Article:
Downregulation of 15-hydroxyprostaglandin dehydrogenase during acquired tamoxifen resistance and association with poor prognosis in ERα-positive breast cancer

Milene Volpato, Michele Cummings, Abeer M Shaaban, Balkees Abderrahman, Mark A Hull, Philipp Y. Maximov, Bradley M. Broom, Reiner Hoppe, Ping Fan, Hiltrud Brauch, V Craig Jordan, Valerie Speirs* (Corresponding Author)

*Corresponding author for this work

Research output: Contribution to journalArticlepeer-review

3 Citations (Scopus)
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Aim: Tamoxifen (TAM) resistance remains a clinical issue in breast cancer. The authors previously reported that 15-hydroxyprostaglandin dehydrogenase (HPGD) was significantly downregulated in tamoxifen-resistant (TAMr) breast cancer cell lines. Here, the authors investigated the relationship between HPGD expression, TAM resistance and prediction of outcome in breast cancer.
Methods: HPGD overexpression and silencing studies were performed in isogenic TAMr and parental human breast cancer cell lines to establish the impact of HPGD expression on TAM resistance. HPGD expression and clinical outcome relationships were explored using immunohistochemistry and in silico analysis.
Results: Restoration of HPGD expression and activity sensitised TAMr MCF-7 cells to TAM and 17β-oestradiol, whilst HPGD silencing in parental MCF-7 cells reduced TAM sensitivity. TAMr cells released more prostaglandin E2 (PGE2) than controls, which was reduced in TAMr cells stably transfected with HPGD. Exogenous PGE2 signalled through the EP4 receptor to reduce breast cancer cell sensitivity to TAM. Decreased HPGD expression was associated with decreased overall survival in ERα-positive breast cancer patients.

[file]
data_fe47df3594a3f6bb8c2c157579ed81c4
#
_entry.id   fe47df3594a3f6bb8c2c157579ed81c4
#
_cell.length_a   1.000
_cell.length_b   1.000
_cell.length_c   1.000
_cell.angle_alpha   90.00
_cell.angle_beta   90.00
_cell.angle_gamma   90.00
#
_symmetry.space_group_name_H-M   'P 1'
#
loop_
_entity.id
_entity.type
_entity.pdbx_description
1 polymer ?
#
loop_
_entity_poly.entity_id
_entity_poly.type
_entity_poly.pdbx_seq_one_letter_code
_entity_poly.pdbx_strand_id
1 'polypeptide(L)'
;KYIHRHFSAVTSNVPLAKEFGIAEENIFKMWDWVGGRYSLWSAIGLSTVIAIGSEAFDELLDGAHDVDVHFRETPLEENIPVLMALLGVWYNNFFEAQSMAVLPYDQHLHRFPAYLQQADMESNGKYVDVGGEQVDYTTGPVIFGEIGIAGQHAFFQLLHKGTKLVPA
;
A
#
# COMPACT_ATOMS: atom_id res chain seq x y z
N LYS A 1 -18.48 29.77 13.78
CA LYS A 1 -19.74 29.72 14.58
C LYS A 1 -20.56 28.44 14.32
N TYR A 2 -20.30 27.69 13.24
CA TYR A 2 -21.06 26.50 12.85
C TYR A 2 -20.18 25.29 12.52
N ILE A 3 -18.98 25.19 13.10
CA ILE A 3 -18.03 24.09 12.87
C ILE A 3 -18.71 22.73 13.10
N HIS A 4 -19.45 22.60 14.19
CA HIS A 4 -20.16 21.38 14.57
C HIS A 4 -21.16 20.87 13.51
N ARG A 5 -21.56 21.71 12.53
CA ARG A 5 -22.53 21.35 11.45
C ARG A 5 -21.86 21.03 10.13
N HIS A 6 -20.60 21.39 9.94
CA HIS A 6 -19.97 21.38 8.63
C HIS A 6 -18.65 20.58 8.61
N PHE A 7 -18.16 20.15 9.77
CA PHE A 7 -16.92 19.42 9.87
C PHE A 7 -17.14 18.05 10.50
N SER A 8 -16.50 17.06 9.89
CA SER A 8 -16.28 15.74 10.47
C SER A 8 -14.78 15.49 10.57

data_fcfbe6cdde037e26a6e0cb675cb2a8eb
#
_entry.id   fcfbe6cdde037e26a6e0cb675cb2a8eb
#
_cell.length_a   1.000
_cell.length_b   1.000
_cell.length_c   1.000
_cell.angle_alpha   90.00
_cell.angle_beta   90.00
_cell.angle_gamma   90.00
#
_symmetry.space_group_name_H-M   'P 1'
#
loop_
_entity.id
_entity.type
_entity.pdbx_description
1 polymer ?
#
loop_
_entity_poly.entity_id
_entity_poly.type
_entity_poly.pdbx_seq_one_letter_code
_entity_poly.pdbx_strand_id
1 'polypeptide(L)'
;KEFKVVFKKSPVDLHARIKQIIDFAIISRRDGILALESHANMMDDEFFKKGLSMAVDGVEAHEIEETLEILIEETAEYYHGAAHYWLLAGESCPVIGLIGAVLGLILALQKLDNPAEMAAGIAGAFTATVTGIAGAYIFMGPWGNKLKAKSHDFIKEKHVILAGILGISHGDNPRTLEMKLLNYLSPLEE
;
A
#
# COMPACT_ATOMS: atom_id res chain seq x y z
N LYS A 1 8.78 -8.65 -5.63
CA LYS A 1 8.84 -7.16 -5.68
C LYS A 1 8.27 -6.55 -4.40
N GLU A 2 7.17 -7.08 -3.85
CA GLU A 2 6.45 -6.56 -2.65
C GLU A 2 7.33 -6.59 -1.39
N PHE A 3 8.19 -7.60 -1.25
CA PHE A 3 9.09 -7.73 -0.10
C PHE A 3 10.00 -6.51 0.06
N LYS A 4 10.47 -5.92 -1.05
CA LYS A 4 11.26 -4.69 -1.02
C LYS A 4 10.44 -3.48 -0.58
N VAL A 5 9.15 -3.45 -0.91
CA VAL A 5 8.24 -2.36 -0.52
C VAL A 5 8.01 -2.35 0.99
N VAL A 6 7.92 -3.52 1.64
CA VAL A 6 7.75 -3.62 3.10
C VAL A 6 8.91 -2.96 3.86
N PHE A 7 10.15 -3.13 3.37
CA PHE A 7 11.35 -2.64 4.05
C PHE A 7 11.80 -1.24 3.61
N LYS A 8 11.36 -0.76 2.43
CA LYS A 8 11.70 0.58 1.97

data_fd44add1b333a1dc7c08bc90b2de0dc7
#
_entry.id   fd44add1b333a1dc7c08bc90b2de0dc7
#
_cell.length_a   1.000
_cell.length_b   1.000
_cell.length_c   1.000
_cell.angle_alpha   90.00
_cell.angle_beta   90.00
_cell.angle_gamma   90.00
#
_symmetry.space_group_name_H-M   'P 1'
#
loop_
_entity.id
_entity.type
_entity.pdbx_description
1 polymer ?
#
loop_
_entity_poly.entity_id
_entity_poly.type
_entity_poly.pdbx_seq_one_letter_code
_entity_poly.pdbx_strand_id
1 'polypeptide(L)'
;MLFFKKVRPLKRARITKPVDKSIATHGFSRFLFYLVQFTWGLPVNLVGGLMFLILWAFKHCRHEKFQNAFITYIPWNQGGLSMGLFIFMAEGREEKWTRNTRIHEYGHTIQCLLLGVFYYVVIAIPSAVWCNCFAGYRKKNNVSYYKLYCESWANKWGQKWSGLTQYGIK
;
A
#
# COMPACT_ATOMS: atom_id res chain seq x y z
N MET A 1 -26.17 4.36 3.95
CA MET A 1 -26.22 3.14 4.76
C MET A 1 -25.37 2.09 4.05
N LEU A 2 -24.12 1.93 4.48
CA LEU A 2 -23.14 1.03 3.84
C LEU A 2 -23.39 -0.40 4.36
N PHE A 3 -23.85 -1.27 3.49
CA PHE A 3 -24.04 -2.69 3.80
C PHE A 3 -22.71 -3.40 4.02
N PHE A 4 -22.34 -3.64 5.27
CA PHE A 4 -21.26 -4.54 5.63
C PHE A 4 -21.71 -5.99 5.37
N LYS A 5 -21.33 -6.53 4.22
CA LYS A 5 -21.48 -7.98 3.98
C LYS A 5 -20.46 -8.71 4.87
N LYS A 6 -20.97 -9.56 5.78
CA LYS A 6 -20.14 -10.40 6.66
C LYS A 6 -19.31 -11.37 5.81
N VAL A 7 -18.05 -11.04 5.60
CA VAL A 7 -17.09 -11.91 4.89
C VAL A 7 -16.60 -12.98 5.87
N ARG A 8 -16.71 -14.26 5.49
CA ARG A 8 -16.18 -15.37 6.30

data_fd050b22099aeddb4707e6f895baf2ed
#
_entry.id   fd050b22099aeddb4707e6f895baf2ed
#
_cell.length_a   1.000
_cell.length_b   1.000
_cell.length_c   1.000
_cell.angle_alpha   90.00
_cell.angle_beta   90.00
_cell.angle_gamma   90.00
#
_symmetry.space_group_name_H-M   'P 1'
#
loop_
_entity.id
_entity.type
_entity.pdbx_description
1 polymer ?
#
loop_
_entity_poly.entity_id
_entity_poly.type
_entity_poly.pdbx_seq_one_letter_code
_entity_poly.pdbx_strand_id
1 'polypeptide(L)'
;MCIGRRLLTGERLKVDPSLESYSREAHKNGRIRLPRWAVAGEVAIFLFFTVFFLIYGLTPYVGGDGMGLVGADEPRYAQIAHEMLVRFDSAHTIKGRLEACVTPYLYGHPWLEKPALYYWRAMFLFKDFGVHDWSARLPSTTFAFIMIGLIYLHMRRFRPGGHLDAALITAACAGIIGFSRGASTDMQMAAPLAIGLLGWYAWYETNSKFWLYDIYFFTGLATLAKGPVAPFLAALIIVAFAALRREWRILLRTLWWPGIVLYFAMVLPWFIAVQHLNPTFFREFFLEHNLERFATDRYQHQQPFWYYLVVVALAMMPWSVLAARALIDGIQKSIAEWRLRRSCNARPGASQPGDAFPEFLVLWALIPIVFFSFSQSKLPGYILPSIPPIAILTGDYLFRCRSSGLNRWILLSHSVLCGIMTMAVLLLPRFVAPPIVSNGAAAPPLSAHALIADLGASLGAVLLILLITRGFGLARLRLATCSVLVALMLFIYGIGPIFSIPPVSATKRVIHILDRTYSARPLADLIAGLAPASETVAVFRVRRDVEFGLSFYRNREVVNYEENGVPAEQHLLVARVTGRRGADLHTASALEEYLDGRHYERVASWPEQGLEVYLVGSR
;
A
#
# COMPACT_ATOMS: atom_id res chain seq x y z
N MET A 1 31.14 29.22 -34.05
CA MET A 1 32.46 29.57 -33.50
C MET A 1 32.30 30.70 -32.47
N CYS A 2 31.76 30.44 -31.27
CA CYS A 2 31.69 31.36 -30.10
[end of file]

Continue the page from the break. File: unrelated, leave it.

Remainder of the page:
Conclusions: HPGD downregulation in breast cancer is associated with reduced response to TAM therapy via PGE2-EP4 signalling and decreases patient survival. The data offer a potential target to develop combination therapies that may overcome acquired tamoxifen resistance.
Original languageEnglish
Pages (from-to)355-371
Number of pages17
JournalExploration of Targeted Anti-tumor Therapy
Early online date19 Oct 2020
Publication statusPublished - 30 Oct 2020

Bibliographical note

We thank Werbena Hamilton-Burke, Loaie Maraqa and Mark Peter for providing clinical data on the breast tumours which populated the TMAs used in this study.
This work was supported in part by Cancer Research UK grant C13432/A9047; Yorkshire Cancer Research grant L314; the Robert Bosch Foundation, Stuttgart, Germany; the NIH; MD Anderson’s Cancer Center support grant CA016672; the George and Barbara Bush Foundation for Innovative Cancer Research; and the Dallas/Fort Worth Living Legend Chair of Cancer Research. The study sponsor(s) played no part in the study design; in the collection, analysis and interpretation of the data; in the writing of the report; and in the decision to submit the paper for publication.


  • Breast cancer
  • endocrine resistance
  • 15-hydroxyprostaglandin dehydrogenase
  • immunohistochemistry
  • survival


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